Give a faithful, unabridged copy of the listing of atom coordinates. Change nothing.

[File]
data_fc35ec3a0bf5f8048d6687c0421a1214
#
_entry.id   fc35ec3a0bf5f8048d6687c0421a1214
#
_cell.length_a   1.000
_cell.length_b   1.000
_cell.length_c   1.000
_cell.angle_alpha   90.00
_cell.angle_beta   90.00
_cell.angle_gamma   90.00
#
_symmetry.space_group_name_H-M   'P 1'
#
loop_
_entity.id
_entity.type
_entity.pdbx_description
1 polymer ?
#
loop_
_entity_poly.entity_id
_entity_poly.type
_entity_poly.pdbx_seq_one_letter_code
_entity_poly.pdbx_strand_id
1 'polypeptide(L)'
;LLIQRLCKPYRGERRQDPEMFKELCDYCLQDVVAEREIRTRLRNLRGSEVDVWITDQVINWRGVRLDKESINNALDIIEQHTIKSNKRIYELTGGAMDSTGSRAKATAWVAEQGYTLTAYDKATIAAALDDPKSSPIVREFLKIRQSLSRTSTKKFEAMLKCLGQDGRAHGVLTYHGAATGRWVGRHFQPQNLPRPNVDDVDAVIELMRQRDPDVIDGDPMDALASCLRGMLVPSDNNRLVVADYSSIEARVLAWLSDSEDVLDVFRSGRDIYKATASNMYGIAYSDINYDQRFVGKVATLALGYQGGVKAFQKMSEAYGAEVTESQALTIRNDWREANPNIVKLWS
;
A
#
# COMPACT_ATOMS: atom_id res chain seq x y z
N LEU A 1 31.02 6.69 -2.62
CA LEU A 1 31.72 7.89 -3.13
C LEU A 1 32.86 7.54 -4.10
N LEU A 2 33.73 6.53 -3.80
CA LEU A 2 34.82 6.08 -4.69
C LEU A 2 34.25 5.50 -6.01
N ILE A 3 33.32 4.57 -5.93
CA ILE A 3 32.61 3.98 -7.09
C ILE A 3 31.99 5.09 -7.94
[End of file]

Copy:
data_fc35ec3a0bf5f8048d6687c0421a1214
#
_entry.id   fc35ec3a0bf5f8048d6687c0421a1214
#
_cell.length_a   1.000
_cell.length_b   1.000
_cell.length_c   1.000
_cell.angle_alpha   90.00
_cell.angle_beta   90.00
_cell.angle_gamma   90.00
#
_symmetry.space_group_name_H-M   'P 1'
#
loop_
_entity.id
_entity.type
_entity.pdbx_description
1 polymer ?
#
loop_
_entity_poly.entity_id
_entity_poly.type
_entity_poly.pdbx_seq_one_letter_code
_entity_poly.pdbx_strand_id
1 'polypeptide(L)'
;LLIQRLCKPYRGERRQDPEMFKELCDYCLQDVVAEREIRTRLRNLRGSEVDVWITDQVINWRGVRLDKESINNALDIIEQHTIKSNKRIYELTGGAMDSTGSRAKATAWVAEQGYTLTAYDKATIAAALDDPKSSPIVREFLKIRQSLSRTSTKKFEAMLKCLGQDGRAHGVLTYHGAATGRWVGRHFQPQNLPRPNVDDVDAVIELMRQRDPDVIDGDPMDALASCLRGMLVPSDNNRLVVADYSSIEARVLAWLSDSEDVLDVFRSGRDIYKATASNMYGIAYSDINYDQRFVGKVATLALGYQGGVKAFQKMSEAYGAEVTESQALTIRNDWREANPNIVKLWS
;
A
#
# COMPACT_ATOMS: atom_id res chain seq x y z
N LEU A 1 31.02 6.69 -2.62
CA LEU A 1 31.72 7.89 -3.13
C LEU A 1 32.86 7.54 -4.10
N LEU A 2 33.73 6.53 -3.80
CA LEU A 2 34.82 6.08 -4.69
C LEU A 2 34.25 5.50 -6.01
N ILE A 3 33.32 4.57 -5.93
CA ILE A 3 32.61 3.98 -7.09
C ILE A 3 31.99 5.09 -7.94